top of page

Reiko Cohen

     Reiko Cohen moved to Echizen from Kyoto when her husband Ben’s fascination with the ceramic works of Soji Hamada inspired him to train in ceramics. Sadly, Ben’s success in ceramics ended too soon when he was struck with a progressive neurodegenerative disease (ALS). During his illness, local community potters helped Ben produce his work, but Cohen felt something was missing. Knowing his work so intimately and being his greatest critic, she decided to take on the production of her husband’s work in hopes of carrying on his legacy. 

     Twenty years have passed since Ben’s death, and while his presence is still evident in Cohen’s studio, her own voice as an artist has emerged. When asked about the differences between her work and her husband’s, she says, “Ben tended to make rounded forms, but I favor tall and angular forms.” Cohen’s interest in Ikebana has led her to create vessels that celebrate the flower. Some of these vessels are thin, tubular forms, acting as an extension of the stem. Others have larger bellies with small openings, making the flora appear to be sprouting from the vessel itself. Each piece is carefully arranged so that the vessel form and floral display highlight each other. She has also recently begun to add rectilinear elements to her work in materials such as lacquer, iron, and wood. These additions serve as pedestals and framing devices for the pieces.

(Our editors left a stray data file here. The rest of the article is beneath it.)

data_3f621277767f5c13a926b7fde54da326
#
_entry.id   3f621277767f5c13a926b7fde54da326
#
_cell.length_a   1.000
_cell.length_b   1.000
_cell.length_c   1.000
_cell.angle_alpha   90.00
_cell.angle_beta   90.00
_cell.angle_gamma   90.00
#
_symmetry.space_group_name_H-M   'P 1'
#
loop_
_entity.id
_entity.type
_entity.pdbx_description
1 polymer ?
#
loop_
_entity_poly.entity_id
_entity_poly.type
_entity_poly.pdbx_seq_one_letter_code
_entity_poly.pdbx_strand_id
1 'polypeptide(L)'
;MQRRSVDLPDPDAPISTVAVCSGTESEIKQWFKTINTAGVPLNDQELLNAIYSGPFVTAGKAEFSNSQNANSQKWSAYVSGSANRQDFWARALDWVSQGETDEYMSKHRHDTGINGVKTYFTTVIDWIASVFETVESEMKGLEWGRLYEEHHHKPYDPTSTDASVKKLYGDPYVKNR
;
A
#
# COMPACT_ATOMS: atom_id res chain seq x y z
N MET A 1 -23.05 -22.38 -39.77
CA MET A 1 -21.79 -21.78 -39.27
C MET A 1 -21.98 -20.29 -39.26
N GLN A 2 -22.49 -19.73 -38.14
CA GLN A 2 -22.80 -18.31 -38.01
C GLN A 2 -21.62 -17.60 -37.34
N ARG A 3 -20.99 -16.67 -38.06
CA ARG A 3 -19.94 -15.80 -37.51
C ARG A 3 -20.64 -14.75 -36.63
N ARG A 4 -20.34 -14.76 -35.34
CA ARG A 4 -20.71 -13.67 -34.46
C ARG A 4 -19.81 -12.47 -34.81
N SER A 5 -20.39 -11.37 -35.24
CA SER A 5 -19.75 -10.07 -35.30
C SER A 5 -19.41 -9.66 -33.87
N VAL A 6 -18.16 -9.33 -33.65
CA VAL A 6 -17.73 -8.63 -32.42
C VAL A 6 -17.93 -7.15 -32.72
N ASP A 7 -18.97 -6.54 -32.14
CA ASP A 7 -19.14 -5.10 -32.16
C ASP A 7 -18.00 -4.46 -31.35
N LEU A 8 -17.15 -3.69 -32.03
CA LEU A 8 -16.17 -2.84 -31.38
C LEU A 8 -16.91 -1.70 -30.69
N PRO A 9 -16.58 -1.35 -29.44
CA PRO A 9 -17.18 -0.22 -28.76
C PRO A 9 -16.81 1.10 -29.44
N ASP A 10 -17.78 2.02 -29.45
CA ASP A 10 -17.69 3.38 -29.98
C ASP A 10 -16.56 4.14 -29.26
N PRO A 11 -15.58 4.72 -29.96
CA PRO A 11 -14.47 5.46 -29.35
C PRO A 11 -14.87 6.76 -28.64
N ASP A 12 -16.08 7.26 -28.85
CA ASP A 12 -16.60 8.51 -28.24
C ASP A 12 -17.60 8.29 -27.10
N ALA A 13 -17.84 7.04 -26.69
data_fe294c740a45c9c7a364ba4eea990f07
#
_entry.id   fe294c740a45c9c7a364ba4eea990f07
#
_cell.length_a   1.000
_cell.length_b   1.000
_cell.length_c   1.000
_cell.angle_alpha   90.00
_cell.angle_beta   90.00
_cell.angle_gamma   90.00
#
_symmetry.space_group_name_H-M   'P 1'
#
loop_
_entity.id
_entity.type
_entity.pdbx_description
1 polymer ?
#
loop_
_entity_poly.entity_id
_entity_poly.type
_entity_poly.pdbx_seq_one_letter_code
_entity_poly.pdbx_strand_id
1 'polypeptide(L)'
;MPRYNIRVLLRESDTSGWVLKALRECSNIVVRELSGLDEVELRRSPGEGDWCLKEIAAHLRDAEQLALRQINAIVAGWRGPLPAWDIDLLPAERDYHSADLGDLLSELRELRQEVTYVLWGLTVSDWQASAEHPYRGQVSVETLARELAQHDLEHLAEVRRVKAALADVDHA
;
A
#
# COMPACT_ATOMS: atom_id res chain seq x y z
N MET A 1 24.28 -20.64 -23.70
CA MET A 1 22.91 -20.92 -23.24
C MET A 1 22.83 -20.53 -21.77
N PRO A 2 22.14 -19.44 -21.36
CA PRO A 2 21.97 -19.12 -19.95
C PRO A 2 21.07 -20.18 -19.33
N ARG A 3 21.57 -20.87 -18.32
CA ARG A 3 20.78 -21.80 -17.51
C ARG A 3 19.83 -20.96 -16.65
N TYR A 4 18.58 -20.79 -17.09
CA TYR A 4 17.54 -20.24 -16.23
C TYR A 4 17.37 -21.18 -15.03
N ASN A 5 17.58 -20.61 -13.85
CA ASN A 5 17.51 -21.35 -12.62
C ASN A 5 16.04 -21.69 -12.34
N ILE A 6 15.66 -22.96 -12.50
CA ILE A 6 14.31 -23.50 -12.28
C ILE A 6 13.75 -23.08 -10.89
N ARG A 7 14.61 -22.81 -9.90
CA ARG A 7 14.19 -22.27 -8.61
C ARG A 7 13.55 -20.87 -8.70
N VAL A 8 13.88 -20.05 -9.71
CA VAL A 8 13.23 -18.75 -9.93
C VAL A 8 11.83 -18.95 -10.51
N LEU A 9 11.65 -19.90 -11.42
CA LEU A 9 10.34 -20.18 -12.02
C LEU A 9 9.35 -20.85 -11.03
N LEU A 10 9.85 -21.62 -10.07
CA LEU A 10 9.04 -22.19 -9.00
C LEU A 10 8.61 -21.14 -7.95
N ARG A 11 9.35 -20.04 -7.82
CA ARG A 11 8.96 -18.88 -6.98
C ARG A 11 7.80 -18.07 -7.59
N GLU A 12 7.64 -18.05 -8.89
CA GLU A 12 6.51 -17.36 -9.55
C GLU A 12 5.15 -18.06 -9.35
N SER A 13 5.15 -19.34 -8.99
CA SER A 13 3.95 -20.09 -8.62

Cohen fires her work in a kiln built by Ben prior to his illness. The kiln is a blend between an anagama and noborigama. It is significantly taller than a standard anagama, and while this design is easier to load, it is very difficult to maintain an even temperature from top to bottom. Uniquely, Cohen uses cedar to fuel her kiln. Cedar burns very quickly compared to more commonly used woods. She typically uses 2,600 bundles of wood for a four- to five-day firing, as opposed to the approximately 500 bundles of oak other Echizen potters would use. The cedar produces a dry, matte appearance on the surfaces of her work. Cohen always feels Ben with her in the studio. She laughingly explained, “My feelings about Ben can change depending on how the firing is going.”

bottom of page